A product requirements document (PRD) is an artifact used in the product development process to communicate what capabilities must be included in a product release to the development and testing teams. This document is typically used more in “waterfall” environments where product definition, design and delivery happen sequentially, but may be used in an “agile” setting as well.
Product Requirements Management
What is Product Requirements Management? Product requirements management is the ongoing process of overseeing the implementation of all requirements needed...
What is a Product Stack? A product stack refers to the apps, technologies, and other resources product managers use to...
Rational Product Management
What is Rational Product Management? Rational product management is a unifying process for product development. Based on the rational development...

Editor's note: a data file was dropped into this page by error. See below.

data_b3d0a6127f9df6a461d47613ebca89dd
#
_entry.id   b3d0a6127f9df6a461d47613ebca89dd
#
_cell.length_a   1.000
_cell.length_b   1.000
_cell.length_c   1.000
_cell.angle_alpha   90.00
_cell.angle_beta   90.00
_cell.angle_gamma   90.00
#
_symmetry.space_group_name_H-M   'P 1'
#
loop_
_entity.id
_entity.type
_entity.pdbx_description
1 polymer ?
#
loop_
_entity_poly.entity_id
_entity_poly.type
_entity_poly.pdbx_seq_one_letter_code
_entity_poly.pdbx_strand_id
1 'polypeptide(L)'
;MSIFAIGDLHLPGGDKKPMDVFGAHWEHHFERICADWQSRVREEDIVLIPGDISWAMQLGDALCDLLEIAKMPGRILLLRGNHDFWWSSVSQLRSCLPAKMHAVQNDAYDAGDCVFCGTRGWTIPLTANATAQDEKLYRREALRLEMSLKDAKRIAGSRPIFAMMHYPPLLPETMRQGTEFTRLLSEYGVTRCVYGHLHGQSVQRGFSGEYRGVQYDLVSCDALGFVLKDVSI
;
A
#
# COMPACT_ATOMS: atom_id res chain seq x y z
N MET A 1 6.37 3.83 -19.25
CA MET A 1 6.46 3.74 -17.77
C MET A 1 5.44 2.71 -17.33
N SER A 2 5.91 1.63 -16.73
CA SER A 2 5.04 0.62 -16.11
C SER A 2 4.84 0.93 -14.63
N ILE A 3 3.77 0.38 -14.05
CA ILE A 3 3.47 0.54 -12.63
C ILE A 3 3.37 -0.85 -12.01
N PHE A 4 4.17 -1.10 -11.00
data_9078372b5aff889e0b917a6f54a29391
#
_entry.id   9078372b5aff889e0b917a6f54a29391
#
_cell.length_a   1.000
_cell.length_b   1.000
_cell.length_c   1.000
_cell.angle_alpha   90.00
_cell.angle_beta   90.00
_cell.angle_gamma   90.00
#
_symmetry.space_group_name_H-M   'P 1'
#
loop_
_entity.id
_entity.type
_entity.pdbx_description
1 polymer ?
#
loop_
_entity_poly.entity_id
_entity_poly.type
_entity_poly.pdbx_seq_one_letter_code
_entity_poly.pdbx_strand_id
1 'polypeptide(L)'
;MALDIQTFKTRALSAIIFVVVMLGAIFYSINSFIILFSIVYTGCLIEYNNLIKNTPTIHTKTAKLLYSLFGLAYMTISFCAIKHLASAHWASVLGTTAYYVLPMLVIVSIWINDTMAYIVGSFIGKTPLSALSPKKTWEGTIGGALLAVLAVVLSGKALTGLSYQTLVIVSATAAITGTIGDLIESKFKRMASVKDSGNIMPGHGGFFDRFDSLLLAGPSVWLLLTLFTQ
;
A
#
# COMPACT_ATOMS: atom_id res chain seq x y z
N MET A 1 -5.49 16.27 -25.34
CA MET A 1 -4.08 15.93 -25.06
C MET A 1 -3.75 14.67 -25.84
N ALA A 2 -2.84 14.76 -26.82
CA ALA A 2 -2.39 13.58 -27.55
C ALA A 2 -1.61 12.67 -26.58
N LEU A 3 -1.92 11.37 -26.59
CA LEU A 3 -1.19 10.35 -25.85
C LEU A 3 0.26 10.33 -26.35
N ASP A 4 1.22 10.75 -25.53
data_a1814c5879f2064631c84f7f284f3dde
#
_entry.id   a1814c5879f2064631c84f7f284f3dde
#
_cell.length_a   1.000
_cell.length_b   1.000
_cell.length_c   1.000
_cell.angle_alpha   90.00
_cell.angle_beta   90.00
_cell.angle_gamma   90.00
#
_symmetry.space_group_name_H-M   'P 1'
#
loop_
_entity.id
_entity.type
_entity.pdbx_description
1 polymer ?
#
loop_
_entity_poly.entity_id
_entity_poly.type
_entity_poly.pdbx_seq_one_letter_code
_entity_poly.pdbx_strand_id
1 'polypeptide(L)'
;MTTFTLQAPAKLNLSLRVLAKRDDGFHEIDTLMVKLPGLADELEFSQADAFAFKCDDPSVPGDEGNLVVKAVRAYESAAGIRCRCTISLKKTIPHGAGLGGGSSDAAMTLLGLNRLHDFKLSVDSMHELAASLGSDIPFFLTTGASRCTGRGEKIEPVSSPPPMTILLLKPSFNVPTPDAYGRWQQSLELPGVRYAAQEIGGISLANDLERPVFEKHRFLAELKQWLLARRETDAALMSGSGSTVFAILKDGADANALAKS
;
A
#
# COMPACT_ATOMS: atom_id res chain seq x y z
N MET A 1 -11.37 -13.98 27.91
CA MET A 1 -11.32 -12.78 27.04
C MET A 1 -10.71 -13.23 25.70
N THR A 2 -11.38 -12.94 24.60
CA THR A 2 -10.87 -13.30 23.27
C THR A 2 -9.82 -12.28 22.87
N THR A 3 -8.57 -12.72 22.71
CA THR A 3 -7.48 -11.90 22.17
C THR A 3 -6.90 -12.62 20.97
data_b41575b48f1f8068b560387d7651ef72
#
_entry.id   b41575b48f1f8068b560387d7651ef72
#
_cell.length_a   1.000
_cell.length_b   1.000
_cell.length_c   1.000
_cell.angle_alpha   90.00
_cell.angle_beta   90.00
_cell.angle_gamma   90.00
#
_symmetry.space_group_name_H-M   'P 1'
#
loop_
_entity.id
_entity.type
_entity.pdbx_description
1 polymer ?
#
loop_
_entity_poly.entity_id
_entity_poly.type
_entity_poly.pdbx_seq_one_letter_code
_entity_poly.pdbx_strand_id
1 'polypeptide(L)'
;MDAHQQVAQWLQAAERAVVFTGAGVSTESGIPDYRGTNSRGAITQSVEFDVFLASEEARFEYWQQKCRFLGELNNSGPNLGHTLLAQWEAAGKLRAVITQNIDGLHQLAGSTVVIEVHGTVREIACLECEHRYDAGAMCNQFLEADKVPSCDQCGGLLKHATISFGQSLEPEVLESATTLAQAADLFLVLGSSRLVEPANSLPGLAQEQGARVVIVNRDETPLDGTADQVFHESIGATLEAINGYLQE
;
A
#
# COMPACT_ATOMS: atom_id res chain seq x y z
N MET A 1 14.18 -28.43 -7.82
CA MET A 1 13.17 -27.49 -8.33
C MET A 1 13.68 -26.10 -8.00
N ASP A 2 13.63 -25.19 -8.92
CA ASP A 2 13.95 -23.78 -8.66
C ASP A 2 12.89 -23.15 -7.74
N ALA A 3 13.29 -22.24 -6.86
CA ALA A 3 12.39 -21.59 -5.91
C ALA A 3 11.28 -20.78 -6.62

Refactoring is the process by which development teams clean up a codebase or change the internal structure of a piece of software to improve it. Refactoring is intended to not make any noticeable impact on the user's end, but can make it easier for development teams to continue working on the code and adding new functionalities in the future.
What are Release Notes? Definition: Release notes are documentation produced and distributed alongside a product update or launch. They typically...
What is Scope Creep? Scope creep is the phenomenon in which a team’s initial plan—the scope of work it agreed...
SMART Goal Setting
What is SMART goal setting? SMART framework provides the framework for setting clear, attainable goals in project management. The acronym...
What are Stakeholders? Stakeholders are individuals (or groups) that can either impact the success and execution of a product or...
A stakeholder analysis is the process of identifying stakeholders before a project begins; grouping them according to their levels of participation, interest, and influence in the project; and determining how best to involve and communicate each of these stakeholder groups throughout.